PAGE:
• info@landy.com
  • 1-800-336-5422

Who Needs Prior Acts Coverage?

Who Needs Prior Acts Coverage?

Written by Betsy Magnuson, President, The Herbert H. Landy Insurance Agency, Inc.

Giving up prior acts coverage is risky business.

Don’t be fooled by marketing gibberish implying that you don’t need to maintain your prior acts coverage in your Real Estate Errors & Omissions Insurance policy. YOU NEED IT.

I realize that these are tough economic times, and with the downturn of the market, many real estate appraisers are struggling to survive. However, one of the most important business decisions you can make is to continue your Errors & Omissions Insurance coverage. No one ever thinks they are going to have a claim. However, as long as homeowners continue to struggle to meet mortgage payments and fall short of refinance requirements due to lowered property values, real estate appraisals will be scrutinized and questioned.

Many real estate appraisers assume that if they paid for an insurance policy, they have coverage under that policy forever. This is not true and this is not how claims-made policies work.

If your policy is written on a claims-made basis (most professional liability policies are), your prior acts date is typically the date of the first policy you purchased. Some carriers will offer what is called “full prior acts.” This means that there is no specific date in the past by which your prior acts are limited. Your prior acts date is carried forward each year if you renew your policy without a lapse in coverage. You are then covered back to your prior acts date in the event of a claim, subject to your policy terms, conditions and exclusions.

Let’s demonstrate how a claims-made policy works.

John Smith purchased a real estate appraiser policy February 1, 2000. He renewed his policy each year by February 1 to avoid having a lapse in his coverage. His current policy will have a prior acts date of February 1, 2000. Mr. Smith’s policy would respond to a claim that is reported during his current policy period for work he performed between that date and February 1, 2011, subject to the terms, conditions and exclusions of the policy form.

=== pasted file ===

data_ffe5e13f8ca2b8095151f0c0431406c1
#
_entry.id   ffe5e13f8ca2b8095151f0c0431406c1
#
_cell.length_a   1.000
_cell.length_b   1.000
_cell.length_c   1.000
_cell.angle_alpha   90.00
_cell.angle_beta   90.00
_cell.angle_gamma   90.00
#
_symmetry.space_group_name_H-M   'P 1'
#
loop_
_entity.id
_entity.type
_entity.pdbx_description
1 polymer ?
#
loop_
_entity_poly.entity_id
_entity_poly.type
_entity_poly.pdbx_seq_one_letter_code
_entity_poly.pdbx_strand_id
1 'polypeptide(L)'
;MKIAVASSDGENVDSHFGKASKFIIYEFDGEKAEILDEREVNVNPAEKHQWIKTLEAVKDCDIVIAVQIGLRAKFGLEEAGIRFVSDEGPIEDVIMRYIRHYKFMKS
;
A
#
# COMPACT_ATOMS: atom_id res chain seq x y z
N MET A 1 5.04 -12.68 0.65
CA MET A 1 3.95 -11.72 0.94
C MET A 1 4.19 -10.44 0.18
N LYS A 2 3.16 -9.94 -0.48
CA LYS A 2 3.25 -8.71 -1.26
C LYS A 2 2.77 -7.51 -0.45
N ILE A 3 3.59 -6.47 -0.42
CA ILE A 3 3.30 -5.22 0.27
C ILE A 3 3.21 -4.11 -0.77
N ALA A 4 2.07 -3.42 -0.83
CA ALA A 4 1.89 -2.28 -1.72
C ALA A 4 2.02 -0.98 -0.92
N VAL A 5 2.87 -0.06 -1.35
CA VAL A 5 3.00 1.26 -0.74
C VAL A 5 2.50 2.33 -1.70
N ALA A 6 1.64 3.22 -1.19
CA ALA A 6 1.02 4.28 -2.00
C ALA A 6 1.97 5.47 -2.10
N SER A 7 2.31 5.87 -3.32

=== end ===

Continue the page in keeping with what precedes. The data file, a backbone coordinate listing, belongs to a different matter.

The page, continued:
If Mr. Smith were to switch insurance companies before his current policy expired February 1, 2011, his new carrier should pick up his prior acts coverage back to February 1, 2000, and the new insurance company would respond to new claims reported during the policy period for work done between February 1, 2000 and February 1, 2012.

If Mr. Smith let his policy lapse and did not renew it by February 1, 2011, or went with an insurance company that did not offer prior acts – should he have a claim for work he did between February 1, 2000, and February 1, 2011 – he would have no coverage unless he purchased an Extended Reporting Period Endorsement.

Most claims or complaints are reported several years after the actual appraisal was performed. There are statutes of limitations that typically vary by state and by allegation, which may protect a real estate appraiser from being held responsible for damages. However, there is still the cost of defense, which can far exceed the cost of your insurance contract.

You can purchase an Extended Reporting Period Endorsement from your current carrier during a specified time period if you do not renew your policy, retire, or switch to another carrier who does not provide you with prior acts coverage. It is an extension of time to respond to a claim for work done between your prior acts date and your policy expiration date. Costs vary depending on the insurance company. Some may offer free options for retirees and Death and Disability, as well as options you can purchase for a one-, two- or three-year period of time. An Extended Reporting Period does not cover any services performed in the future. It only provides an extension of time in which to report a claim for work done in the past. It is a one-time option and cannot be renewed once the extended reporting period expires.

The long and the short of it: giving up prior acts coverage may be one of the worst business decisions a professional could make. All those years of maintaining adequate protection by renewing each year and keeping your prior acts coverage would be gone – just when you most need coverage. Maintain your prior acts coverage until you are no longer performing any professional services, then review your policy options and/or discuss with an insurance professional your extended reporting period options.

The terms, definitions and examples of insurance coverage are used here for demonstration only. Insurance policies and coverage can vary widely amongst insurance companies and you should consult an insurance professional and your policy for more information.

Post to Twitter Tweet This Post

Leave a Reply



    September 2019
    M T W T F S S
    « Mar